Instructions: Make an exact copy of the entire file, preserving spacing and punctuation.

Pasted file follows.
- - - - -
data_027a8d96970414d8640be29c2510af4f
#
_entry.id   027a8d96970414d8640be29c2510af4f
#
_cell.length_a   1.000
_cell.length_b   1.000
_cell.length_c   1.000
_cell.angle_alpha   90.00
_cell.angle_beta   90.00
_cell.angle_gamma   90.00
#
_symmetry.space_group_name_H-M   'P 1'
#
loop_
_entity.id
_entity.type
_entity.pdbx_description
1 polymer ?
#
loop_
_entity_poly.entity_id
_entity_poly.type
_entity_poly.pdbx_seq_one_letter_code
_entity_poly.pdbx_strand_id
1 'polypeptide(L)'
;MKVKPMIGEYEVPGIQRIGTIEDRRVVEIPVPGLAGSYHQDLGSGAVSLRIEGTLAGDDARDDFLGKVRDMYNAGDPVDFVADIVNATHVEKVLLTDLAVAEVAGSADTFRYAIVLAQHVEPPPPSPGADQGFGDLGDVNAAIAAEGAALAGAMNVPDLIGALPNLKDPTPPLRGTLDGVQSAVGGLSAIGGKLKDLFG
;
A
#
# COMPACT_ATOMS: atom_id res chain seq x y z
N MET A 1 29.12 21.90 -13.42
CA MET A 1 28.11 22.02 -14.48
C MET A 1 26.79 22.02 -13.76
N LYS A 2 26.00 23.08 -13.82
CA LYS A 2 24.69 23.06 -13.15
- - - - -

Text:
data_027a8d96970414d8640be29c2510af4f
#
_entry.id   027a8d96970414d8640be29c2510af4f
#
_cell.length_a   1.000
_cell.length_b   1.000
_cell.length_c   1.000
_cell.angle_alpha   90.00
_cell.angle_beta   90.00
_cell.angle_gamma   90.00
#
_symmetry.space_group_name_H-M   'P 1'
#
loop_
_entity.id
_entity.type
_entity.pdbx_description
1 polymer ?
#
loop_
_entity_poly.entity_id
_entity_poly.type
_entity_poly.pdbx_seq_one_letter_code
_entity_poly.pdbx_strand_id
1 'polypeptide(L)'
;MKVKPMIGEYEVPGIQRIGTIEDRRVVEIPVPGLAGSYHQDLGSGAVSLRIEGTLAGDDARDDFLGKVRDMYNAGDPVDFVADIVNATHVEKVLLTDLAVAEVAGSADTFRYAIVLAQHVEPPPPSPGADQGFGDLGDVNAAIAAEGAALAGAMNVPDLIGALPNLKDPTPPLRGTLDGVQSAVGGLSAIGGKLKDLFG
;
A
#
# COMPACT_ATOMS: atom_id res chain seq x y z
N MET A 1 29.12 21.90 -13.42
CA MET A 1 28.11 22.02 -14.48
C MET A 1 26.79 22.02 -13.76
N LYS A 2 26.00 23.08 -13.82
CA LYS A 2 24.69 23.06 -13.15